Labs May Vary in iPTH Measurements
NATIONAL HARBOR, Md.—Laboratories can differ in their measurements of intact parathyroid hormone (iPTH) levels, resulting in varying treatment approaches for hemodialysis (HD) patients depending on the iPTH assay used, researchers reported at the National Kidney Foundation Spring Clinical Meetings.
In a poster presentation, the researchers, Lynne Gafford, NP, and Hassan Gehmi, MD, of Henry Ford Health System in Detroit, said they observed in their patient population a large discrepancy in iPTH values after switching from an outside laboratory analyzing their iPTH (Lab 1) to the laboratory already analyzing all the rest of their hemodialysis patients' blood (Lab 2). They also observed a large increase in the amount of vitamin D analogue prescribed to treated secondary hyperparathyroidism (SHPT).
The investigators reviewed monthly iPTH values and vitamin D dose average per month for 99 in-center HD patients, comparing six months from Lab 1 and then the following six months from Lab 2. At the end of one year, they collected blood and analyzed iPTH from the same 99 patients comparing Lab 1 and Lab 2. A representative sample of 31 patients had the iPTH analyzed at a third independent laboratory (Lab 3).The researchers found significant differences between Lab 1 and Lab 2 at the end of one year and significant differences between the labs in mean and median iPTH values for the two time periods. When the investigators tabulated values for the 31 blood samples analyzed at Lab 3 side-by-side with Lab 1 values, they found similar concordance.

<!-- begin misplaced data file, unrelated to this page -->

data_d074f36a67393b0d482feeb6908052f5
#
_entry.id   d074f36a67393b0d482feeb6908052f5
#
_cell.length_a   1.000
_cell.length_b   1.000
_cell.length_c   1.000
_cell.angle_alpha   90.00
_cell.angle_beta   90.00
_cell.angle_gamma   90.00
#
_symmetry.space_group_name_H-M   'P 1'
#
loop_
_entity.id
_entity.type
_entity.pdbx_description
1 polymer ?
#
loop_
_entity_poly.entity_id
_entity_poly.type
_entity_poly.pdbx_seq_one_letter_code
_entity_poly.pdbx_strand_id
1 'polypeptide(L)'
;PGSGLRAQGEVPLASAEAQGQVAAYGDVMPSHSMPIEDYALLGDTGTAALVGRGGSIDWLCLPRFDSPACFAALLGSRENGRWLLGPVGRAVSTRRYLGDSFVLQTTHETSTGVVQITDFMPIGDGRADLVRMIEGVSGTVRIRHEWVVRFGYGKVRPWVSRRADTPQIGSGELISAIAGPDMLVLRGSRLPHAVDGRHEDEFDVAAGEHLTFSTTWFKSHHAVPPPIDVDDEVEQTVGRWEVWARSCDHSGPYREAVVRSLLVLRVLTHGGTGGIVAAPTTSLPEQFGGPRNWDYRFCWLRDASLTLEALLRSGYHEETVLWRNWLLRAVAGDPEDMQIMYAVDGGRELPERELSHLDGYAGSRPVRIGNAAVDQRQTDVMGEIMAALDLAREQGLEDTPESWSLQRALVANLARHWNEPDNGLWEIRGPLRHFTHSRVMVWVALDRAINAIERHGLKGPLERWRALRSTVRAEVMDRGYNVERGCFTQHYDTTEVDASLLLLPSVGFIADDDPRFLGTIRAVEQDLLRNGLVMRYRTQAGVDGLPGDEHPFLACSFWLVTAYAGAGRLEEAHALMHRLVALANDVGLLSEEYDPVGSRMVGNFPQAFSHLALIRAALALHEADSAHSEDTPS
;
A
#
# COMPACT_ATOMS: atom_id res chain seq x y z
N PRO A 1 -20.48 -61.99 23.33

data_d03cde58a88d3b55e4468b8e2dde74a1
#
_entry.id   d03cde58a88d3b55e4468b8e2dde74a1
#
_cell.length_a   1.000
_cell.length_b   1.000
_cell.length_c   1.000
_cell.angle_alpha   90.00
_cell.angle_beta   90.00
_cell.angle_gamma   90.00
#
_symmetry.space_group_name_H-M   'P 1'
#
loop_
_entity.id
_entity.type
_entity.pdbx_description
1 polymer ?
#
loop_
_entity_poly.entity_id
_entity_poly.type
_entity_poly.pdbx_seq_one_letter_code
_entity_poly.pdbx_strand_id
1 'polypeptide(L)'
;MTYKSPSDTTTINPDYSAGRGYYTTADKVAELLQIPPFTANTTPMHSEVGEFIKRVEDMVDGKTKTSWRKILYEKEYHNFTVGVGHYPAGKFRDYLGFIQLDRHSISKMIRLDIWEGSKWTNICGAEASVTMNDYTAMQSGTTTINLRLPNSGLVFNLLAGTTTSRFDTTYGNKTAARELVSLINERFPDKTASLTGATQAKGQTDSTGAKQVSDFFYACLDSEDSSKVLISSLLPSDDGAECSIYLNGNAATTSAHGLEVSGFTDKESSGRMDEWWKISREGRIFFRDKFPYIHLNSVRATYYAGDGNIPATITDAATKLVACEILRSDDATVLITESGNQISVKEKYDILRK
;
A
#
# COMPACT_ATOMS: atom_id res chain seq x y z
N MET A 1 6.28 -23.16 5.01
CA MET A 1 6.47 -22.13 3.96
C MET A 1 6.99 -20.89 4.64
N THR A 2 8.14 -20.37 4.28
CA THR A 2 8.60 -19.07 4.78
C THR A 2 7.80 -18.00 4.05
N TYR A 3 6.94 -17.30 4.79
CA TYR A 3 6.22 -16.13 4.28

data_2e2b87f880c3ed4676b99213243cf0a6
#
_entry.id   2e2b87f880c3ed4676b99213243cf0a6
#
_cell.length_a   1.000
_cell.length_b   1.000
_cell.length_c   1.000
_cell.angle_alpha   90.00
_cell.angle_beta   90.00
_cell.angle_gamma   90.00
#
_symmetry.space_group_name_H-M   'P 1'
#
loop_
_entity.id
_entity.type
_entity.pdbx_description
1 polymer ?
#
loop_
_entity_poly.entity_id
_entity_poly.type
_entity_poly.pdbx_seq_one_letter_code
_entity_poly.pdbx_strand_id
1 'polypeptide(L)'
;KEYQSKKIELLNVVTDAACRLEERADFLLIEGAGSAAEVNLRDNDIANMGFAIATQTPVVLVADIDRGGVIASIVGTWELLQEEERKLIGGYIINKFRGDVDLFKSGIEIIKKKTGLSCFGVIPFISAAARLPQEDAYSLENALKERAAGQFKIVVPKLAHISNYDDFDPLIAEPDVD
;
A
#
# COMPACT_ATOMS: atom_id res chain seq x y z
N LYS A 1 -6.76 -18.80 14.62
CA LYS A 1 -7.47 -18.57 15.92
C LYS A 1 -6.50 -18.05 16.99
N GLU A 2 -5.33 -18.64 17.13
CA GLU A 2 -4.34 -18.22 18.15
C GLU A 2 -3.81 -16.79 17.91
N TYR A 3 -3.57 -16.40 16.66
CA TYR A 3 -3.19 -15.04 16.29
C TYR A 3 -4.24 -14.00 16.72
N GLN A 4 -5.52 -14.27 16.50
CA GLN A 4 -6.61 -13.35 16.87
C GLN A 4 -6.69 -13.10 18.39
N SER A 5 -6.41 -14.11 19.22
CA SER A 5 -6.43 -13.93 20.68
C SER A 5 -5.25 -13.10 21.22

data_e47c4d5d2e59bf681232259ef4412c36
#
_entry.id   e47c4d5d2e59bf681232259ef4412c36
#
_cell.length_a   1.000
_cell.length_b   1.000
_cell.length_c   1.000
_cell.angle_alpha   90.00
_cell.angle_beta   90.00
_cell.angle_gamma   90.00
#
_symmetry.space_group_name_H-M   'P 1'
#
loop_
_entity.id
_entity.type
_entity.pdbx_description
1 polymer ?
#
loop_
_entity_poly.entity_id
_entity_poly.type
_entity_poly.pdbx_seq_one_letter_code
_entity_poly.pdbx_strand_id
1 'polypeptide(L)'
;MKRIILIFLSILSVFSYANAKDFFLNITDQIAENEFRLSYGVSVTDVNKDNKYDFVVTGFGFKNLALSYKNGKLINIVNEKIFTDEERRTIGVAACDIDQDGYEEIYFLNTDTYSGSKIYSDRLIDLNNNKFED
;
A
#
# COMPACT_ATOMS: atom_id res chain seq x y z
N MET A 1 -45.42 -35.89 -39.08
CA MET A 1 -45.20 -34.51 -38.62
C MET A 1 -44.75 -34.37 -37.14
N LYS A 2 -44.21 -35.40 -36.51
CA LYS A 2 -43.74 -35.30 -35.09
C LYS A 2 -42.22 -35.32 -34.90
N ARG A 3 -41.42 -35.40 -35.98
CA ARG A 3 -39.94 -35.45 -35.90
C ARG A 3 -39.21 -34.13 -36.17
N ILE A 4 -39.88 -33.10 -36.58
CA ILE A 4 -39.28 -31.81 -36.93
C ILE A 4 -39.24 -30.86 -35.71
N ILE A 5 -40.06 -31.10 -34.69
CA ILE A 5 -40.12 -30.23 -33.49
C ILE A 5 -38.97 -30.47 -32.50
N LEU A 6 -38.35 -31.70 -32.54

Many factors have been identified as contributors to the variability observed in iPTH results, and these range from specimen handling to the choice of antibody used in the assay, the researchers stated.
"Improving the comparability in the various assays may need to involve measures to standardize PTH reporting by different methods, the adoption of assay-specific clinical decision guidelines, and potentially re-examining existing evidence and new requirements of a valid and reproducible PTH assay," the authors noted.